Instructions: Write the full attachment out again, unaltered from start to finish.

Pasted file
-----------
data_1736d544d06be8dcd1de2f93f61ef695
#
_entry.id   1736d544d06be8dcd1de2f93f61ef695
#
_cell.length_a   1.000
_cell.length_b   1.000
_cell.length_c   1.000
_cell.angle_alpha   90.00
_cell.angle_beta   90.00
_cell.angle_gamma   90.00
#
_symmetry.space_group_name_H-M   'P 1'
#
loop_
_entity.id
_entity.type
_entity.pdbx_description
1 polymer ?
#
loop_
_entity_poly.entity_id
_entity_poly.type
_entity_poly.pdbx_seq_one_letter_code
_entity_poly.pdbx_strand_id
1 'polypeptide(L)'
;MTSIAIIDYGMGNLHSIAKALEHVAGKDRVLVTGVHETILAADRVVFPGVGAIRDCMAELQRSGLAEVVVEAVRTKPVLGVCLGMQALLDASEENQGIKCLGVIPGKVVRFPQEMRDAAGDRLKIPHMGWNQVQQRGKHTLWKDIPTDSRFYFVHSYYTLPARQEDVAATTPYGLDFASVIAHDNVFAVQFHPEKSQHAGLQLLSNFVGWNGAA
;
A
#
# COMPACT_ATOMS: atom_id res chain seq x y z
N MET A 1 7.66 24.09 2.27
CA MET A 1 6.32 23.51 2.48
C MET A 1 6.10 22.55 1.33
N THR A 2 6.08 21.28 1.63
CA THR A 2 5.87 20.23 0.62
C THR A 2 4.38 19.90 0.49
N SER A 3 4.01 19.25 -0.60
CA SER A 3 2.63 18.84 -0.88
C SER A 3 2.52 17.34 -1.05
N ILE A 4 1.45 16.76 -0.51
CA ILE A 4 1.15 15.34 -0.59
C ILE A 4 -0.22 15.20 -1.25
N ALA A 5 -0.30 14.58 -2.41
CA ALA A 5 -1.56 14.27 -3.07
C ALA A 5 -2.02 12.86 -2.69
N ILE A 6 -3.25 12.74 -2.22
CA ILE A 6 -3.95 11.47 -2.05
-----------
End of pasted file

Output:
data_1736d544d06be8dcd1de2f93f61ef695
#
_entry.id   1736d544d06be8dcd1de2f93f61ef695
#
_cell.length_a   1.000
_cell.length_b   1.000
_cell.length_c   1.000
_cell.angle_alpha   90.00
_cell.angle_beta   90.00
_cell.angle_gamma   90.00
#
_symmetry.space_group_name_H-M   'P 1'
#
loop_
_entity.id
_entity.type
_entity.pdbx_description
1 polymer ?
#
loop_
_entity_poly.entity_id
_entity_poly.type
_entity_poly.pdbx_seq_one_letter_code
_entity_poly.pdbx_strand_id
1 'polypeptide(L)'
;MTSIAIIDYGMGNLHSIAKALEHVAGKDRVLVTGVHETILAADRVVFPGVGAIRDCMAELQRSGLAEVVVEAVRTKPVLGVCLGMQALLDASEENQGIKCLGVIPGKVVRFPQEMRDAAGDRLKIPHMGWNQVQQRGKHTLWKDIPTDSRFYFVHSYYTLPARQEDVAATTPYGLDFASVIAHDNVFAVQFHPEKSQHAGLQLLSNFVGWNGAA
;
A
#
# COMPACT_ATOMS: atom_id res chain seq x y z
N MET A 1 7.66 24.09 2.27
CA MET A 1 6.32 23.51 2.48
C MET A 1 6.10 22.55 1.33
N THR A 2 6.08 21.28 1.63
CA THR A 2 5.87 20.23 0.62
C THR A 2 4.38 19.90 0.49
N SER A 3 4.01 19.25 -0.60
CA SER A 3 2.63 18.84 -0.88
C SER A 3 2.52 17.34 -1.05
N ILE A 4 1.45 16.76 -0.51
CA ILE A 4 1.15 15.34 -0.59
C ILE A 4 -0.22 15.20 -1.25
N ALA A 5 -0.30 14.58 -2.41
CA ALA A 5 -1.56 14.27 -3.07
C ALA A 5 -2.02 12.86 -2.69
N ILE A 6 -3.25 12.74 -2.22
CA ILE A 6 -3.95 11.47 -2.05